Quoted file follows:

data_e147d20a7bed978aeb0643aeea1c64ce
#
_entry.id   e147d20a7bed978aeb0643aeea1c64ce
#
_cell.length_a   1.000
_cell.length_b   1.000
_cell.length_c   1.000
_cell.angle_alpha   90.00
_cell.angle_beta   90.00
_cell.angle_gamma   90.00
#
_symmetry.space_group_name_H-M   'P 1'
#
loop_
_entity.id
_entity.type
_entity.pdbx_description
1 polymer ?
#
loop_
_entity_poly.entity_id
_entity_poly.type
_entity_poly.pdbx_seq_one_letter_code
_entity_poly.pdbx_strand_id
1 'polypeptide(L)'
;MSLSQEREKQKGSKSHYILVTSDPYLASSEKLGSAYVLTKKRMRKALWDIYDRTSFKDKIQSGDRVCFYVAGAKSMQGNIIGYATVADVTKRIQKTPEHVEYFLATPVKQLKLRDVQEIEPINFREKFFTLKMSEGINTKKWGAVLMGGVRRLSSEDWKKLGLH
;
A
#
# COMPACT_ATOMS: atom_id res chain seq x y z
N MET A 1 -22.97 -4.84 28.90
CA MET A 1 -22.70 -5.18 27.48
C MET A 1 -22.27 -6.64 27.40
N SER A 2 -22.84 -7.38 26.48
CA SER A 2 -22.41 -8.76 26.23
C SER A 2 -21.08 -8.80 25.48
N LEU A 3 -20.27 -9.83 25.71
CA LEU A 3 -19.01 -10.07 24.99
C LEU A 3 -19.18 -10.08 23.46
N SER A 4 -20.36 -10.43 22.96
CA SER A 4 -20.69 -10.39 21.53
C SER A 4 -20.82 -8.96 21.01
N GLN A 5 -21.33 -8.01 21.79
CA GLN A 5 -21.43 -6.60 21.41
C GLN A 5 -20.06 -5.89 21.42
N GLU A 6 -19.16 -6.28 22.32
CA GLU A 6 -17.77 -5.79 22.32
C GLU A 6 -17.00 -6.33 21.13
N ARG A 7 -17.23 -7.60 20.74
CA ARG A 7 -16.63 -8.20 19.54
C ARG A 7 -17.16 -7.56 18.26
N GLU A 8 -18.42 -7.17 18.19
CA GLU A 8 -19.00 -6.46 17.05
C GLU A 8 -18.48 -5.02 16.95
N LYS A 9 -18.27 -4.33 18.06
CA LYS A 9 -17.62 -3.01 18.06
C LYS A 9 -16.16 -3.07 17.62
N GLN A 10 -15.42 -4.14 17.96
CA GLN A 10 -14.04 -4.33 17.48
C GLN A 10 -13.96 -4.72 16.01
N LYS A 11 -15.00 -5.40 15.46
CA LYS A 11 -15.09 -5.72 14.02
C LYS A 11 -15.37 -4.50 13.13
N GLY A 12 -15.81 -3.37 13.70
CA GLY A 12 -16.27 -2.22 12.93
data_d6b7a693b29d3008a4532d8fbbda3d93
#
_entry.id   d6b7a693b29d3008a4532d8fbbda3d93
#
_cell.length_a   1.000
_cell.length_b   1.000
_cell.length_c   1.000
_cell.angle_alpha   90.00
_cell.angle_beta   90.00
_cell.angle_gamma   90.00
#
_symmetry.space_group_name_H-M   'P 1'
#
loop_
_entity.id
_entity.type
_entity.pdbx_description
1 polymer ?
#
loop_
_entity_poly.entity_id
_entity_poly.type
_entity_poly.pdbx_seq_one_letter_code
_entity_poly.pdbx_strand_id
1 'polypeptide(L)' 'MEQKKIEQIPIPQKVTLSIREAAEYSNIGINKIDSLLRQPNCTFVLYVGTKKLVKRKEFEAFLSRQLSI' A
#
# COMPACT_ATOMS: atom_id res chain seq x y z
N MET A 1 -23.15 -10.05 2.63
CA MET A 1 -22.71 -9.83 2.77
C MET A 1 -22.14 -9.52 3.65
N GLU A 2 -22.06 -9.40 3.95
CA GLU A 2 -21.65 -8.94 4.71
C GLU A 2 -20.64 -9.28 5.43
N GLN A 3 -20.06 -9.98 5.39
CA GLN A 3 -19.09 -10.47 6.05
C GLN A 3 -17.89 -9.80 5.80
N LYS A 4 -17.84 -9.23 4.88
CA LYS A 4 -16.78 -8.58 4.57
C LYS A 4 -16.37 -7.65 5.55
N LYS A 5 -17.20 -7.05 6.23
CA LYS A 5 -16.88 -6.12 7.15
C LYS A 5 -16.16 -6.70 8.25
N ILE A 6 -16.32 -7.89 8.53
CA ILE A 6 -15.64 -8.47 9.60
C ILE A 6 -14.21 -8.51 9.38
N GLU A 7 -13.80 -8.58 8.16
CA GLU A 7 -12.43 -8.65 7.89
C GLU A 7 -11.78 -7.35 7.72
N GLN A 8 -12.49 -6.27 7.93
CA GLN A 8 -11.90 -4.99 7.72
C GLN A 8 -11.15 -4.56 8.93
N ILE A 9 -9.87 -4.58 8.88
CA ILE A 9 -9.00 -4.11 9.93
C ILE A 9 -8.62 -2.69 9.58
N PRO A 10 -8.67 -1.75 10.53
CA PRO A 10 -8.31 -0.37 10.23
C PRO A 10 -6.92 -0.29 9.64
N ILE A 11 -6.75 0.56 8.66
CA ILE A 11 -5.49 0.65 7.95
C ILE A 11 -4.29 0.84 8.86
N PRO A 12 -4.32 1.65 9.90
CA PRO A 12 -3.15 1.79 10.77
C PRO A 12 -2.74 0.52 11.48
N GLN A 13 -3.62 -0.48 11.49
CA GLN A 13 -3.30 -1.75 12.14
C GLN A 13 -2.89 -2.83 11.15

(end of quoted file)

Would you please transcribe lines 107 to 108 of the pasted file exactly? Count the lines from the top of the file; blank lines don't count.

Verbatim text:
C LYS A 5 -16.16 -6.70 8.25
N ILE A 6 -16.32 -7.89 8.53